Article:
Saturday, January 16, 2010

You can pass a law, but you have to prove I broke it....

I had seen this article and it held my passing attention but when TOR sent me another link for my reference, I decided to post.... Here is the article that he sent.


Here is my opinion - the law states that it is illegal for me to fortify my home against possible entry by LAW ENFORCEMENT. Fine - I am thinking that this law is meant to tell crack heads that their meth houses can only have a deadbolt.


But what about the average prepper.....anyone who has read The Patriots....anyone who fears the end of civilization (I am kidding on this last one....sort of).....?? Does that mean that they have to leave themselves defenseless? I dont think so....

I believe that for someone to be prosecuted under this law, The Law would have to prove that you fortified your home against said Law Enforcement. I dont think a prepper applies.... We fear roving gangs, golden hoards, opportunistic thieves.


This law also specifically references the Uniform Controlled Dangerous Substances Act. Meaning just what I said above - if you make Meth - sell anything that falls under this Act, and you fortify your home, you are breaking the law....


As a fellow Prepper.....I dont fear this law and will do what I see fit according to my dwelling.....


Pray - Praise - Prepare

10 comments:

Mayberry said...

The way I read it, it only applies if you're cooking meth. For now... But these things have a way of ballooning in scope. Which is easy to do once the basic law is in place. But I don't care what any law says, I will do to my property whatever I wish. I will do on my property whatever I wish (nothing that would harm anyone else in any way). Nobody will take my rights away from me, not with any law, nor show of force. That's my line in the sand...

Jim Fisher said...

If your cooking meth, why would you care if your breaking more laws. There got to be something else here.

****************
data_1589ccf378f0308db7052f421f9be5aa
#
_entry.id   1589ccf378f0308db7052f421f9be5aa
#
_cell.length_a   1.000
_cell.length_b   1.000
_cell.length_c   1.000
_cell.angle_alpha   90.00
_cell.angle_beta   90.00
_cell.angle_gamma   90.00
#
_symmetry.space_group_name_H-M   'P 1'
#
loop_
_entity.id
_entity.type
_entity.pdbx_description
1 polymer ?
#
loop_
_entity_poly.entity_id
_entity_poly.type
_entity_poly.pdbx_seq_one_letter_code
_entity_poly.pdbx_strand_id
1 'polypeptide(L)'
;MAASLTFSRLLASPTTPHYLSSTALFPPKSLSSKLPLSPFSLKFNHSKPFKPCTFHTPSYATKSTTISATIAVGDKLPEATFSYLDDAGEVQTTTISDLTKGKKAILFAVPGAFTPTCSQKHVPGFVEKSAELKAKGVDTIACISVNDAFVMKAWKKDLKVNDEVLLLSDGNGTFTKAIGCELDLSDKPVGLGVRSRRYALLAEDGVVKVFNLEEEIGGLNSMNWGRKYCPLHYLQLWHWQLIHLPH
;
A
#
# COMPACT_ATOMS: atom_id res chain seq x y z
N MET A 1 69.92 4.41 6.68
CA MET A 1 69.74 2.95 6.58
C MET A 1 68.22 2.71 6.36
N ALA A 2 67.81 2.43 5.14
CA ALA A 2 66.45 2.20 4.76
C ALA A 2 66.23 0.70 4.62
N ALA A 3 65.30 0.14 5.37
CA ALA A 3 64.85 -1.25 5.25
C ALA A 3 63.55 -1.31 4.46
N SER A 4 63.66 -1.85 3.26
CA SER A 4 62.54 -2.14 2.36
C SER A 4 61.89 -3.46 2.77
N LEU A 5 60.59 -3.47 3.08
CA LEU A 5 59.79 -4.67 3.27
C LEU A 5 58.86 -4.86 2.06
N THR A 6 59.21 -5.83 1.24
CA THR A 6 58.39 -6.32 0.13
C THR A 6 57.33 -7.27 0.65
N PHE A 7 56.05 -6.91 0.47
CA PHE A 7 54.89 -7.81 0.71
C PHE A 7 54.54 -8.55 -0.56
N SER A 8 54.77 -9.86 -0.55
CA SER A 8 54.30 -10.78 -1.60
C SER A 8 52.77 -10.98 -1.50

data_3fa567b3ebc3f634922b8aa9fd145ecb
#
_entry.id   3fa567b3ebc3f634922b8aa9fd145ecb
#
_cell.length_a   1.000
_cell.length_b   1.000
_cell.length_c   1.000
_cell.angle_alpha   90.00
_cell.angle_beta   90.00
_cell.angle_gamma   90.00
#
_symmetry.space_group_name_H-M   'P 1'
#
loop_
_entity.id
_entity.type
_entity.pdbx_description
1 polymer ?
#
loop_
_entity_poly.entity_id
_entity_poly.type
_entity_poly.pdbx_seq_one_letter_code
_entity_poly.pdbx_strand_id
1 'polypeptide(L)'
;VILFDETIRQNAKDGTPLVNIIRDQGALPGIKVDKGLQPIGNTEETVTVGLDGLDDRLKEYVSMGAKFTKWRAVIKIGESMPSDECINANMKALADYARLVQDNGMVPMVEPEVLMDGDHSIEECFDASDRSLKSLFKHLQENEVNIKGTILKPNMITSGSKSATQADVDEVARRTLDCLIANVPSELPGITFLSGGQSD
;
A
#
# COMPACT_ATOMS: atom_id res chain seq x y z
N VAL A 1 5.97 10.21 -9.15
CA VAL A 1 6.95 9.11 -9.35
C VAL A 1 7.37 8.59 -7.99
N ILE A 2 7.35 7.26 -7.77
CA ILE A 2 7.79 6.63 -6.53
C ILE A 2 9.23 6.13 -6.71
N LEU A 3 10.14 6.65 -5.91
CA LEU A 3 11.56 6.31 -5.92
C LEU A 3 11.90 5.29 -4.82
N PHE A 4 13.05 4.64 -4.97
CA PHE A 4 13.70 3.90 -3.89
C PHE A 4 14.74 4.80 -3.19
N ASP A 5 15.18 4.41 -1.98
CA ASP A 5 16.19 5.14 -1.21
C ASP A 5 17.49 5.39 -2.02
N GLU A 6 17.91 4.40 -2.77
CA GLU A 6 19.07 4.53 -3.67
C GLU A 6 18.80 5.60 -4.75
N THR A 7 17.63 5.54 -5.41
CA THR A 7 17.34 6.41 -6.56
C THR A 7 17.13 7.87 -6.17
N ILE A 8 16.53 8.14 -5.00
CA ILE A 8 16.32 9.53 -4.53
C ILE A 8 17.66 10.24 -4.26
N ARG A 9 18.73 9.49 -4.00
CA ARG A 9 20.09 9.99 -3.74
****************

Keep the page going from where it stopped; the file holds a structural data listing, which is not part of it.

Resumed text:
Samuel Adams said...

Anymore, laws such as this are nothing more than legal tanglefoot designed to trip up the law-abiding citizen when TPTB cannot charge you with a legitimate crime.

Brad K. said...

Pearls,

1) I would be concerned that a bar across the door - certainly more secure than a deadbolt - would count. Or any kind of security bars or security grill or door.

2) I would also be concerned, that entry would be obstructed - and you would be liable - if they mistakenly *thought* they had the right place for a drug bust.

3) My own reading of the 2nd Amendment of the US Constitution is that citizens have the responsibility and right to keep and bear arms, as deterrence against corruption and tyranny in government. That is, we are supposed to be able to defend ourselves from governments and police running amok, operating beyond the constitution, or otherwise threatening the basic premise of the US Constitution. At the same time, it has to be realized that *using* any weapon or tactic *does* violate the law of the land.

I think this is a horrible, horrible law. Obstructing an officer in the pursuit of duty, negligently hazarding an officer in the line of duty, and assault on a peace officer in the line of duty should provide all the legal means needed to cover any such incident as this law applies to. I would be surprised if these laws aren't already in place. In addition, preparing to repel or obstruct law enforcement officers in defense of criminal activity should be evidence of planning - that is, conspiring and premeditating to harm law enforcement officers in pursuit of their duty. Such aggravating circumstances should be pretty simple to prove, and provide enough stick that anyone that cares about another law, would be swayed.